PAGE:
He'd lasted a week before he'd gotten twitchy with the need to *do* something. The first email from Brown Acre Training Center had come a couple of days later, with General O'Neill says hi, at the bottom.

Sighing, John stood up, leaning on the couch back for a moment, and went to find his injector.


"What does it do?" John asks, just to annoy Rodney. It works, Rodney glaring at him over his laptop; the glare only intensifies when John offers up his most innocent smile.

"If I knew that, Colonel, would I have gotten you to come down here?"

"If it was something cool, sure." It doesn't look like something cool; it looks like a large gray, featureless box, set into the floor of one of the newly explored lab spaces at the bottom of the city.

"Cool, of course," Rodney grumbles, messing around with his tablet and some wires. Over in the corner, three other scientists are poking at what looks like a control panel. "Because I have nothing better to do than track down 'cool' technology to appease your five year–old mind."

John would be offended, except he knows Rodney really does keep an eye out for cool technology to show to him, and that, when it comes to Ancient tech, Rodney can be just as five–years–old as John.

"So why am I here?" he asks. "Your fake gene not good enough to activate it?"

"There's absolutely nothing wrong with my gene," Rodney says, but his tablet beeps before he can start on the rant John was angling for. "It needs two people to activate it, and I appear to be the only one on this exploration team in possession of the necessary gene."

He sounds annoyed, but he preens a bit at the same time. John ducks his head, hiding his grin. "Tell me where to touch," he says.

Rodney shrugs, resting his tablet on his forearm. "Anywhere. If it's not the right place, you'll know."

John moves up by Rodney, places his own hand next to Rodney's. For a moment, nothing happens. He can't even feel the usual buzz of technology waiting to activate.

Then it's there, except it's not the usual gentle pressure against his skin; this time, it's a furious rush, pounding through his veins. He pulls his hand back with a gasp. He's shaking, like a cartoon zapped with electricity, and he can't make it stop.

"Colonel?" There's a hand – Rodney's hand – on his arm. He leans into it, then a little more when Rodney steps closer, bracing him against the tremors. "John, what is it?"

"You didn't –" John has to stop, the tremor so hard it makes his teeth clatter together. The next one is easier, though. "You didn't feel that?"

"Feel what?" Rodney asks, frowning at John, then at his tablet. "It's barely drawing any power, even now that it's on."

John shudders again, his knees perilously close to giving out. He's not going to collapse in front of the scientists.

"Maybe we should get you to the infirmary," Rodney suggests, handing his tablet off to the nearest scientist. "Don't touch that, don't touch the device. Leave them both for when I get back, understand?" He doesn't wait for an answer, just turns John with the hand still on his elbow, and starts towards the infirmary.


Keller frowns, and runs scans, and takes John's blood. Then, when Rodney points out that he touched the device as well, he might be affected, frowns at him and scans him and takes his blood.

She's just about done when John's trembling finally subsides into nothing. Sitting next to him on the infirmary bed, Rodney looks over with a faint smile. "Better?"

"Yeah," John says. He doesn't exactly feel right, like something inside him got shaken up as well, but he feels better. Less like he's about to collapse.

Keller makes him stay overnight in the infirmary anyway, while she analyses her scans and blood tests, and Rodney analyzes the data on the gray box.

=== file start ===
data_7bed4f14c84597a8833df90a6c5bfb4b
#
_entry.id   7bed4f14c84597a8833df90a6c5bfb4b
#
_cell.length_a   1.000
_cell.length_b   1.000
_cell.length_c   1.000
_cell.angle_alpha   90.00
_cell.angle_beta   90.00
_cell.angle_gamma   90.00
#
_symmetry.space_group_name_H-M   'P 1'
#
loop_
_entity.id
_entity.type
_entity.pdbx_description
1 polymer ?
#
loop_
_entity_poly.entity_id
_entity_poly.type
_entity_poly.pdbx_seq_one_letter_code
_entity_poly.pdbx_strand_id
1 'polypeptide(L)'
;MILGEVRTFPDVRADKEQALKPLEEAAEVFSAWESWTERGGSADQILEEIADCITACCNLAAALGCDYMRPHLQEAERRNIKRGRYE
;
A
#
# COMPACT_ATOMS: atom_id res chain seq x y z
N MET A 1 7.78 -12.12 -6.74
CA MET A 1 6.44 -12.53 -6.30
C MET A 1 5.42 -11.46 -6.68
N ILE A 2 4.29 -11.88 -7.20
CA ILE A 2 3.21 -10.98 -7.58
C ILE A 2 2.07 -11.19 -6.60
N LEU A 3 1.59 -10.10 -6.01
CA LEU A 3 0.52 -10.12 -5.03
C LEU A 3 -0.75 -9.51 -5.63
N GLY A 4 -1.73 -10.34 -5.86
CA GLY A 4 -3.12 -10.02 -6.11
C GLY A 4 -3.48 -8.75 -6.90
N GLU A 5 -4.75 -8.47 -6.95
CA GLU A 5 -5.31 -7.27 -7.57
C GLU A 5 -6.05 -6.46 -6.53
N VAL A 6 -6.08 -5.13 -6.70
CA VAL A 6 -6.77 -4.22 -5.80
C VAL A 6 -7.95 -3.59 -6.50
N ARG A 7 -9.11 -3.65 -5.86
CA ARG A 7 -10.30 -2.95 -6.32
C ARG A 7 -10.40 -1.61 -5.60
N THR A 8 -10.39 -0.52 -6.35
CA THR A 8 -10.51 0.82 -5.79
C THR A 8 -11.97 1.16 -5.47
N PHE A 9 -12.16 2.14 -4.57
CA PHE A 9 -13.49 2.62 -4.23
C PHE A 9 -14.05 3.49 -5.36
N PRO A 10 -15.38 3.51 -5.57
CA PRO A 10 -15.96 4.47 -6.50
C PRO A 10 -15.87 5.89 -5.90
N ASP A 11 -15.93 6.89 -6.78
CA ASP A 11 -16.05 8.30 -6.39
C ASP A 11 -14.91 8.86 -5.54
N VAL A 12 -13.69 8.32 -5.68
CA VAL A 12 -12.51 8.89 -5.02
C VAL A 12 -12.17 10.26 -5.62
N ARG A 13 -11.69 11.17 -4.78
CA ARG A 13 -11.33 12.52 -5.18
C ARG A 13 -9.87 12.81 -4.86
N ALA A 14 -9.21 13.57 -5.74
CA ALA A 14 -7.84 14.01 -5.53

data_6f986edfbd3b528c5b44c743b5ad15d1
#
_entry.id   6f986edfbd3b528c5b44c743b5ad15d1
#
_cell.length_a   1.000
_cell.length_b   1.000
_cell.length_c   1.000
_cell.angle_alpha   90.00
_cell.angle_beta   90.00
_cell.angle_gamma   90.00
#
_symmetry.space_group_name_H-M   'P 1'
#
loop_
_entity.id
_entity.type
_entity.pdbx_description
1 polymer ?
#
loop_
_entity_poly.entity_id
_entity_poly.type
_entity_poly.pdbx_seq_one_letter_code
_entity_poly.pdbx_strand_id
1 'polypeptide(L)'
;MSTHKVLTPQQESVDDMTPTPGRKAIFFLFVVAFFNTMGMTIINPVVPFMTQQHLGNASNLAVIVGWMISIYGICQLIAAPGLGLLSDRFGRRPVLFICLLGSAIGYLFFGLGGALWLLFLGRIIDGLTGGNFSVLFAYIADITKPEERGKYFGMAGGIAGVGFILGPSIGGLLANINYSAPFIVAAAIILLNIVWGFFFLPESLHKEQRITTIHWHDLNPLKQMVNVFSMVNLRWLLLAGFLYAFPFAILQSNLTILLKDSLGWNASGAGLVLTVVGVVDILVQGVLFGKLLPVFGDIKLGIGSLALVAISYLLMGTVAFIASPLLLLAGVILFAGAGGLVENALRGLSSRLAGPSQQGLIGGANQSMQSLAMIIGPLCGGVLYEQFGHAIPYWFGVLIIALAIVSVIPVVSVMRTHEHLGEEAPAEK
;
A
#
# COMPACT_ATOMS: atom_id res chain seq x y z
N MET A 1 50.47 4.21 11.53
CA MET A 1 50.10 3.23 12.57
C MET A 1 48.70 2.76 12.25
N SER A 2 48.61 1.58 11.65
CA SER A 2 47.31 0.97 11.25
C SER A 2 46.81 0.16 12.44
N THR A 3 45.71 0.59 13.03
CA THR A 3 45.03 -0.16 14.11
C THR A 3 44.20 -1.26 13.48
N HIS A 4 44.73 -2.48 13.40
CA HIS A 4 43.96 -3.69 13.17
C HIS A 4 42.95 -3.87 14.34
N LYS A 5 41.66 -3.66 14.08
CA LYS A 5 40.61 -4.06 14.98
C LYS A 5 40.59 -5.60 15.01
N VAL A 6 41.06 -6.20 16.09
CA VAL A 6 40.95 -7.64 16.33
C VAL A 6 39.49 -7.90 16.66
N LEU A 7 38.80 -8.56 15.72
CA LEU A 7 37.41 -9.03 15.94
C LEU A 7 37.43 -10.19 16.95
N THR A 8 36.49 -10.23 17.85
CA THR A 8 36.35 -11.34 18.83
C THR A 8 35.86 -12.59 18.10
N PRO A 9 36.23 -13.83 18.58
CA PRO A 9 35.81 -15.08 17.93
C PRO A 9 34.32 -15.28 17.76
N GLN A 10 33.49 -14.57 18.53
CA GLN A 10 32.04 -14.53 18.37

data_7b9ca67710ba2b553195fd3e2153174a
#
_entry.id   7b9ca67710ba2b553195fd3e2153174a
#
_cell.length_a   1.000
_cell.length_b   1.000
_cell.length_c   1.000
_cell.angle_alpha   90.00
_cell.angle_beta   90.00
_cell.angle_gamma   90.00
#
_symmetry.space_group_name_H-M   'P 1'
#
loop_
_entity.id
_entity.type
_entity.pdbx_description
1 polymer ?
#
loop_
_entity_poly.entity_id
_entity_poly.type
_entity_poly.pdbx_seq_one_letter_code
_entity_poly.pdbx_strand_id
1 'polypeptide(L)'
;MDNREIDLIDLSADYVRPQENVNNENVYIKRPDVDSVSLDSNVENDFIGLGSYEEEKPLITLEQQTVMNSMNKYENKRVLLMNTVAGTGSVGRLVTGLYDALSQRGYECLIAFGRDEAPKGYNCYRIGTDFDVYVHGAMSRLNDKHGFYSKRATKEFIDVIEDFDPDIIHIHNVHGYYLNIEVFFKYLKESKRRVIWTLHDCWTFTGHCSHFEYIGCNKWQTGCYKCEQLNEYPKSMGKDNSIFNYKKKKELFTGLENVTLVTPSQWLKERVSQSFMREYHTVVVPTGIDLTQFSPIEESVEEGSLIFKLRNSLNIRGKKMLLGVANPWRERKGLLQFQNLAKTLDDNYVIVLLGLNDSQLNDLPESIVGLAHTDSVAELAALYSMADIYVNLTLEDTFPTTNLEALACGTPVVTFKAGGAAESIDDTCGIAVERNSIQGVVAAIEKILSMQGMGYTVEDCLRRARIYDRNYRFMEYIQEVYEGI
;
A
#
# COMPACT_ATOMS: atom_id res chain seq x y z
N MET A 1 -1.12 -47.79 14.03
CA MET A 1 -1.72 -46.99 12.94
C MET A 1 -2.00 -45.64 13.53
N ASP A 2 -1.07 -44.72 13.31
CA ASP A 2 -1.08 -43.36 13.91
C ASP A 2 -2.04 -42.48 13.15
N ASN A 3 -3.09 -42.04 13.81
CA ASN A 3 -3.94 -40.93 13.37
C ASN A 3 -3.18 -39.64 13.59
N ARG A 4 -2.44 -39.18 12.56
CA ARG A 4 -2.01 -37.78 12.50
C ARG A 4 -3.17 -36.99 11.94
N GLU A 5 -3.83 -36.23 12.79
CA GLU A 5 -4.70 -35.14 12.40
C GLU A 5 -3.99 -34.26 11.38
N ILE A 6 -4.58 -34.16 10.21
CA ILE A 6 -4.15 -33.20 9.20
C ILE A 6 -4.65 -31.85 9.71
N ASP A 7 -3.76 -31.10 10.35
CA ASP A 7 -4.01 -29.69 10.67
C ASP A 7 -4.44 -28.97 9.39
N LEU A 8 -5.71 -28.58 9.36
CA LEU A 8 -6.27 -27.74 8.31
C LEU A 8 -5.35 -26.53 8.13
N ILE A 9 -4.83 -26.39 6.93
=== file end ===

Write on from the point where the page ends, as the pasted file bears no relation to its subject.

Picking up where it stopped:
Neither of them finds anything.

They don't find anything when John goes back the next evening, after grabbing a life–signs' detector to figure out where three visiting Athosians might have gone, and nearly collapsing. They don't find anything the next morning, when he's doing a routine check of Jumper Three and gets hit with a wave of shudders and shakes. They don't find anything when Rodney flings a piece of Ancient tech at him and he does end up on the floor, shaking too hard to stand up.

By then, it doesn't matter. Even John's got a good enough grasp of cause and effect to realize it's the Ancient tech bringing on the shaking.

"Which makes sense, when you think about it," Keller says, watching John twitch, the shaking eased enough that he can sit up. He'd be grateful, but his team, plus Keller and Carter, have just watched him shudder like he's in the grip of a fit, talking over his head about possible causes. Apparently, he doesn't have any dignity left.

"Except for how it doesn't make any sense, when you think about it," Rodney says from his customary perch next to John. "We both touched the device, and I didn't feel a thing. We've both got the gene, it should have affected both of us, and it didn't."

He glares at John, like John's doing this on purpose just to mess with his head. John lets his left hand, which always goes on twitching for longest, jerk against Rodney's thigh, just to get the eye–roll.

"Rodney's question is a reasonable one," Teyla says. She's sitting on the opposite gurney John and Rodney, baby Tagan in her lap, sucking on her finger. John's not sure he'll ever get used to that picture – it's been a couple of months already, since they got Teyla back just in time to give birth in Atlantis, but Tagan mostly lives on the mainland with Kanaan's sister, only coming into the city for a couple of days a week to be with Teyla.

"Must be your inferior gene," John says.

"My gene is not inferior. Your DNA was used to help create the retrovirus I was given, so actually, my gene is just as strong as yours. There's no reason for the device not to do – whatever it did – to both of us."

"You don't know what it did?" Carter asks, frowning.

"No, sadly it didn't come with a convenient little warning label," Rodney snarks back.

"You've had half the science team and two days. As well as Major Lorne to help activate the device."